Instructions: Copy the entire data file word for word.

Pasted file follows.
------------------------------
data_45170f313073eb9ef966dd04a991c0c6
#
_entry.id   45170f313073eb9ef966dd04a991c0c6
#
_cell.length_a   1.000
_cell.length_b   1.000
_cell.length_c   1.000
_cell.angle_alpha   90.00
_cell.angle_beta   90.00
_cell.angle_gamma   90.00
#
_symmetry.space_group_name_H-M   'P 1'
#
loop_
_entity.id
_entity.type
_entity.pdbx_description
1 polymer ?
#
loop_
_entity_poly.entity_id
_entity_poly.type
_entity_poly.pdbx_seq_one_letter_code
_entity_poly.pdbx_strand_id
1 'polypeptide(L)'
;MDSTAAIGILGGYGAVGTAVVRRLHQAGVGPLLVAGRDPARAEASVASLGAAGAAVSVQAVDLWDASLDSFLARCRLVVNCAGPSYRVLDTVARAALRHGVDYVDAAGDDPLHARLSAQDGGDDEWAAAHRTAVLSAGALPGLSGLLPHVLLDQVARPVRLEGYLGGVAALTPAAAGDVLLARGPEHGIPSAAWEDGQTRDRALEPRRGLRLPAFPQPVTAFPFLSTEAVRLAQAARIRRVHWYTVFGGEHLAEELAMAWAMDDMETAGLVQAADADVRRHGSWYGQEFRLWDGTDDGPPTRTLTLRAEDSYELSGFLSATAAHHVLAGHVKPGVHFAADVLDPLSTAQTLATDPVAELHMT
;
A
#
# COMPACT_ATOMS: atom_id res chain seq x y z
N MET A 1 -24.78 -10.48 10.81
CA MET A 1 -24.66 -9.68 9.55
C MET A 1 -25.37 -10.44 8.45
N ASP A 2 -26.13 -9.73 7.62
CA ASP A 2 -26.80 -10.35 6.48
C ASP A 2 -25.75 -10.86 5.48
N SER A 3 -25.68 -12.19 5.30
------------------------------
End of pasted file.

data_45170f313073eb9ef966dd04a991c0c6
#
_entry.id   45170f313073eb9ef966dd04a991c0c6
#
_cell.length_a   1.000
_cell.length_b   1.000
_cell.length_c   1.000
_cell.angle_alpha   90.00
_cell.angle_beta   90.00
_cell.angle_gamma   90.00
#
_symmetry.space_group_name_H-M   'P 1'
#
loop_
_entity.id
_entity.type
_entity.pdbx_description
1 polymer ?
#
loop_
_entity_poly.entity_id
_entity_poly.type
_entity_poly.pdbx_seq_one_letter_code
_entity_poly.pdbx_strand_id
1 'polypeptide(L)'
;MDSTAAIGILGGYGAVGTAVVRRLHQAGVGPLLVAGRDPARAEASVASLGAAGAAVSVQAVDLWDASLDSFLARCRLVVNCAGPSYRVLDTVARAALRHGVDYVDAAGDDPLHARLSAQDGGDDEWAAAHRTAVLSAGALPGLSGLLPHVLLDQVARPVRLEGYLGGVAALTPAAAGDVLLARGPEHGIPSAAWEDGQTRDRALEPRRGLRLPAFPQPVTAFPFLSTEAVRLAQAARIRRVHWYTVFGGEHLAEELAMAWAMDDMETAGLVQAADADVRRHGSWYGQEFRLWDGTDDGPPTRTLTLRAEDSYELSGFLSATAAHHVLAGHVKPGVHFAADVLDPLSTAQTLATDPVAELHMT
;
A
#
# COMPACT_ATOMS: atom_id res chain seq x y z
N MET A 1 -24.78 -10.48 10.81
CA MET A 1 -24.66 -9.68 9.55
C MET A 1 -25.37 -10.44 8.45
N ASP A 2 -26.13 -9.73 7.62
CA ASP A 2 -26.80 -10.35 6.48
C ASP A 2 -25.75 -10.86 5.48
N SER A 3 -25.68 -12.19 5.30